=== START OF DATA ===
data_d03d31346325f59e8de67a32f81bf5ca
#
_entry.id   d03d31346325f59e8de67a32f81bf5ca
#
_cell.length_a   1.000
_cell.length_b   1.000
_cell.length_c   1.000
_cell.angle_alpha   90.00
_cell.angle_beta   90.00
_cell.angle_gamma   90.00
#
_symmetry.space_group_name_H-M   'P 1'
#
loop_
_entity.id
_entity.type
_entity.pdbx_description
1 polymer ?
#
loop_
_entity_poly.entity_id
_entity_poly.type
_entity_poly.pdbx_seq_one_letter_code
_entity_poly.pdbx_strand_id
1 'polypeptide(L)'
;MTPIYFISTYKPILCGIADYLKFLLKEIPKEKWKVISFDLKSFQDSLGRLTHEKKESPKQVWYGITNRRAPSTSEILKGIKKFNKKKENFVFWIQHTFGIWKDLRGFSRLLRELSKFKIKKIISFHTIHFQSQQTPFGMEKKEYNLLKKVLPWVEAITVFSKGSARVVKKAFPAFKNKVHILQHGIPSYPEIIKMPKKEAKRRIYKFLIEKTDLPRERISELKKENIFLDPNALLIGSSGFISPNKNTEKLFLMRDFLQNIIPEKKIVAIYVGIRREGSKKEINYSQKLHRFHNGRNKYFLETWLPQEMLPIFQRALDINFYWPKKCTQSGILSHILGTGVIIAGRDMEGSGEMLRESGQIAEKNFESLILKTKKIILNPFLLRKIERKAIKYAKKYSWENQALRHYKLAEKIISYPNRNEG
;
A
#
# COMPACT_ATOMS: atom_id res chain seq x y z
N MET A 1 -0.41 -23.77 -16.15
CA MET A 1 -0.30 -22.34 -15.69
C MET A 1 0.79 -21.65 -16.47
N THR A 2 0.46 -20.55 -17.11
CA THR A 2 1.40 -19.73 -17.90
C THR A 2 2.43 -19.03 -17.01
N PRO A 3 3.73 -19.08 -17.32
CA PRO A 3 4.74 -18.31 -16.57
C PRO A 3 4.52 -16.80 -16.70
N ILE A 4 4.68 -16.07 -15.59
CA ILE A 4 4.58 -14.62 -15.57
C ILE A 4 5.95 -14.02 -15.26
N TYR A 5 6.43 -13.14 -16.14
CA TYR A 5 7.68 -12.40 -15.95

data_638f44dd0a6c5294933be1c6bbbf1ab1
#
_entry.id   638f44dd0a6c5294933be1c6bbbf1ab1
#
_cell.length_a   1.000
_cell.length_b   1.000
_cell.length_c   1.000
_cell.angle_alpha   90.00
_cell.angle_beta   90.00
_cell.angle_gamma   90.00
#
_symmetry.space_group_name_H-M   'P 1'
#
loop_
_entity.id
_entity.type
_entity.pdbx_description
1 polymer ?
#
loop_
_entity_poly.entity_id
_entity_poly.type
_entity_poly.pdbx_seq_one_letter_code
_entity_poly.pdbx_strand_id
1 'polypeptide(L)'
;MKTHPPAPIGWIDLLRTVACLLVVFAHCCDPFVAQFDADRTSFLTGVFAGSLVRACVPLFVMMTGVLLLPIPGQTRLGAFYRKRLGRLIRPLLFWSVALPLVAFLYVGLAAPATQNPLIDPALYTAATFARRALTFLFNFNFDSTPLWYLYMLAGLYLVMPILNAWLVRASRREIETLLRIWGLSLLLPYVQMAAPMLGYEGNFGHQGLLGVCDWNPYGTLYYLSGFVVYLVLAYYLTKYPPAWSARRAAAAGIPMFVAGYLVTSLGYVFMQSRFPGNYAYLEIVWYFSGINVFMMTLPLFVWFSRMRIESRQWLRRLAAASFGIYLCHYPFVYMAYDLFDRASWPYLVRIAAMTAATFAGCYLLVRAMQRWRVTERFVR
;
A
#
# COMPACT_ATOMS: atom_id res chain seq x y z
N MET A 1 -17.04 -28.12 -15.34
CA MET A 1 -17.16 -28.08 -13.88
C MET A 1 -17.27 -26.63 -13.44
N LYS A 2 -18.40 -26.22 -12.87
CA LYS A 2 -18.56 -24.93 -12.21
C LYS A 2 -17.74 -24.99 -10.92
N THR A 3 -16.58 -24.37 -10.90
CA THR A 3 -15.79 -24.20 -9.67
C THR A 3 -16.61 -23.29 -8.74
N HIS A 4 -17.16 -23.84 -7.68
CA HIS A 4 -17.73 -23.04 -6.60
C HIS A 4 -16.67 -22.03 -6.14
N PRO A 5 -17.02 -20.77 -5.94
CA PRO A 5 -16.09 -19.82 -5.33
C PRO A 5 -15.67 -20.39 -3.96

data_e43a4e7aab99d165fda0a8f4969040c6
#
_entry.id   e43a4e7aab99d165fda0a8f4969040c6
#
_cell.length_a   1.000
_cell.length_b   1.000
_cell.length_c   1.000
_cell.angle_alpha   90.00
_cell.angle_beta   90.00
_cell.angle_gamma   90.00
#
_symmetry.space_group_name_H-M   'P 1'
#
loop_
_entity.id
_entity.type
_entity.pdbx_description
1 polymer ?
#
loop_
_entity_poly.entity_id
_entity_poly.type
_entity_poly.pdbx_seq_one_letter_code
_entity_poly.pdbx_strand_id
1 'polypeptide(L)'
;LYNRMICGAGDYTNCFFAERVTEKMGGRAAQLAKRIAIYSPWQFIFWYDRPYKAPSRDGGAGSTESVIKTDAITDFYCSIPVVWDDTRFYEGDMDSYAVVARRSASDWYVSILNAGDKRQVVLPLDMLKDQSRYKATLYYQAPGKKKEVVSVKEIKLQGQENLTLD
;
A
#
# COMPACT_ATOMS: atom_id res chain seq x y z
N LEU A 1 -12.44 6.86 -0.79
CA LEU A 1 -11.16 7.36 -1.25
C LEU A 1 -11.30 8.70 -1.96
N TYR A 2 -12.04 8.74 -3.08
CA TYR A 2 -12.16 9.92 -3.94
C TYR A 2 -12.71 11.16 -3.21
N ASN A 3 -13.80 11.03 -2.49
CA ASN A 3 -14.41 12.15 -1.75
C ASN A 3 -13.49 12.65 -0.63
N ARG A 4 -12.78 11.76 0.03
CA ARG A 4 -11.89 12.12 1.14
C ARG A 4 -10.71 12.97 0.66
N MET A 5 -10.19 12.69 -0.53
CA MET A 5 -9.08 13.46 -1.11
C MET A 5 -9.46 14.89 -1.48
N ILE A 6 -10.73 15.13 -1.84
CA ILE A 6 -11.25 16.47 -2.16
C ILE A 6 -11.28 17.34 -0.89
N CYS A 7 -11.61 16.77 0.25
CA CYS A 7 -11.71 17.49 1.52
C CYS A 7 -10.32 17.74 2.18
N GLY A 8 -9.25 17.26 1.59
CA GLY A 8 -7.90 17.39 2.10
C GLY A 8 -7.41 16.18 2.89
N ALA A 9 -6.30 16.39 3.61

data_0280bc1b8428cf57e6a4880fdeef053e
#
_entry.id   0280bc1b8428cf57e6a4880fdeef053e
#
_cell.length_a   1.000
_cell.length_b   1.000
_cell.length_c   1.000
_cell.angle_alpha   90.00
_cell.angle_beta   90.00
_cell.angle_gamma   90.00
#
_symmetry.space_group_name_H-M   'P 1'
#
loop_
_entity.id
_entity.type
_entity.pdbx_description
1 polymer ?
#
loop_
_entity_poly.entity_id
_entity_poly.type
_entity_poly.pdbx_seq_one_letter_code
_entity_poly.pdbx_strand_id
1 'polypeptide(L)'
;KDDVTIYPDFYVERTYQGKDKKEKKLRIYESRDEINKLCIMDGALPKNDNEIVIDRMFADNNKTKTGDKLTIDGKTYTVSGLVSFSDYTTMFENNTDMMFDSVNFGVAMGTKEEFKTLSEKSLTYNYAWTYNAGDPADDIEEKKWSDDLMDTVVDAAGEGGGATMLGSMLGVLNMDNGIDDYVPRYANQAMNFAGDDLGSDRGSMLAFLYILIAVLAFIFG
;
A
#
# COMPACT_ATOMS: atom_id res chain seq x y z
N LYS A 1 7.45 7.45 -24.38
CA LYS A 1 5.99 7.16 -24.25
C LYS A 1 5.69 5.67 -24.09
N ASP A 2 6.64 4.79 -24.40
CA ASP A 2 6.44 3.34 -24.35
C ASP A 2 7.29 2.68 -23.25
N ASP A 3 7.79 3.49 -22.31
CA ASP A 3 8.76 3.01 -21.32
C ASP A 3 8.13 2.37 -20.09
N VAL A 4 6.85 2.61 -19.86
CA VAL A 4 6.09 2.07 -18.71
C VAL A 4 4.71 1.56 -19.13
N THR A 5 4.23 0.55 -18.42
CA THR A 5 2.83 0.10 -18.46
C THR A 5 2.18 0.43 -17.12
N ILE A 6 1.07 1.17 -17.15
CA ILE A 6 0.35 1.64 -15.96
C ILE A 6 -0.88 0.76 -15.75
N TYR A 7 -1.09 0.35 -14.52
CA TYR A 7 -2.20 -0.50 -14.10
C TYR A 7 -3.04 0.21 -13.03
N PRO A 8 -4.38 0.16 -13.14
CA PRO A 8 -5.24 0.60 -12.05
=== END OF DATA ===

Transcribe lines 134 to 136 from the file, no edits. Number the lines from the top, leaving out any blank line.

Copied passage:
C MET A 5 -9.46 14.89 -1.48
N ILE A 6 -10.73 15.13 -1.84
CA ILE A 6 -11.25 16.47 -2.16